Are you being neglected?
If you or a child or young person is at risk of significant harm contact the Safeguarding Referral Team Telephone 01782
You can call someone in Stoke-on-Trent to help if you are worried about a child or young person and think they may be a victim of neglect or abuse
- Advice and Access Team Telephone 01782 232200
- email CW@stoke.gov.uk
- Emergency Duty Team - 01782 234234 (After 5pm)
Or you can call a national helpline number (free of charge):-
- Child line – 0800 1111
- NSPCC Helpline - 0808 800 5000
Are you being neglected?
Neglect is when the parent or carer responsible for looking after a child or young person doesn’t give the care that’s needed to keep them well and safe. For example:
- Not providing enough food or clothes
- Not keeping the child clean
- Not making sure the child is safe from harm
- Not making sure the child goes to medical appointments
- Not making sure the child is going to school
My parents don’t care about me
Just because you’re old enough to feed and dress yourself, doesn’t mean that you can’t be neglected. If you feel like your parents genuinely don’t care about you, it can affect your life in loads of different ways. More than anything, it can lead to painful feelings of abandonment.
How do I know if I’m being neglected?
It’s probably been going on for years but you’re only realising now you’re older that:
- You’ve noticed there’s rarely an adult at home
- You feel unsafe when they’re around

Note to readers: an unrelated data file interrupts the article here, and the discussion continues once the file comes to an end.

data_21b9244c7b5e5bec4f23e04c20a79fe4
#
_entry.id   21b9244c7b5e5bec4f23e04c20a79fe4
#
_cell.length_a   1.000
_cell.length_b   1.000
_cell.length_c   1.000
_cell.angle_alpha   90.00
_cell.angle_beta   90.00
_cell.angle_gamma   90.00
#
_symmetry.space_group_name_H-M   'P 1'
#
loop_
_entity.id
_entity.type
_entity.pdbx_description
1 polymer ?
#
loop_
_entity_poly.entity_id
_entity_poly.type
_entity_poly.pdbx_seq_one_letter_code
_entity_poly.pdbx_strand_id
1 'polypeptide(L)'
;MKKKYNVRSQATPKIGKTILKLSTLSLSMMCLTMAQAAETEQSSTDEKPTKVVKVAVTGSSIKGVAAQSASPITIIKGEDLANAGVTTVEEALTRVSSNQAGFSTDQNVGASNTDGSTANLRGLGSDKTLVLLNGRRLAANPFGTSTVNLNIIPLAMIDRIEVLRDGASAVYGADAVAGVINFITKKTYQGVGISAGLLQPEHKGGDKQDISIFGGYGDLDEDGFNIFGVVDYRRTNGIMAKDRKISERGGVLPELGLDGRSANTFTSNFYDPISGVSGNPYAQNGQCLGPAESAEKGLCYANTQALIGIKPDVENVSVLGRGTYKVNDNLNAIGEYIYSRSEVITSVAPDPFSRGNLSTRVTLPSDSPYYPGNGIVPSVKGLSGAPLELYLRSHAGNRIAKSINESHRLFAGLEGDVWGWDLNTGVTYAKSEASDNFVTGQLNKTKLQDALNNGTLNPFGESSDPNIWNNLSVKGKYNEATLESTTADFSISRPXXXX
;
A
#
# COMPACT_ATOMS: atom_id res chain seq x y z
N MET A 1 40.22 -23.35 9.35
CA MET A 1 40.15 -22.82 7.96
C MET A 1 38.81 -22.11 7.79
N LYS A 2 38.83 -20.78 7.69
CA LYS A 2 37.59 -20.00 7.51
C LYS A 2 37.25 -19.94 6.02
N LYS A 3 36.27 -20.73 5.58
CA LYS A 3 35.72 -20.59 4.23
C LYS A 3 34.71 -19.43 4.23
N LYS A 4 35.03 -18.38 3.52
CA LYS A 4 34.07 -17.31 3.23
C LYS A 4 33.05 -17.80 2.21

- You don’t feel you can talk to them when you’re upset about things
- Your friends’ parents act differently to yours
- You’re allowed to stay out later than your friends, and your parents are less strict – they don’t seem to care where you are or who you are with
Why does neglect happen?
Neglect sometimes happens because parents themselves weren’t raised properly and they haven’t developed the right skills to be a parent. It can also happen when they have other problems, such as an addiction, mental health problems, being a single parent, or when there is a threat of violence at home.
Should I leave home?
It might be tempting to go it alone. But living independently and finding accommodation is tough. After 18, parents have no legal obligation towards their children so they can ask you to leave. If you go against their will it might be harder to return.
What can I do about it?
Tell a teacher, someone you are close to in your family, a friend or any one you can think of that you trust. Try to describe what’s going on at home and how it makes you feel. Don’t be afraid that you’ll break up your family. Many young people think a social worker will get involved and they’ll be put in to a home (if you’re older than 18, this is impossible as you’re legally an adult). The last thing that anyone wants is for your family to break up – there is lots of support near to where you live which will give you and your family some help. You can also talk to children and young people who have experienced what you are going through.
It can be really hard to tell someone but there are lots of people who can help you or someone you know who is being abused.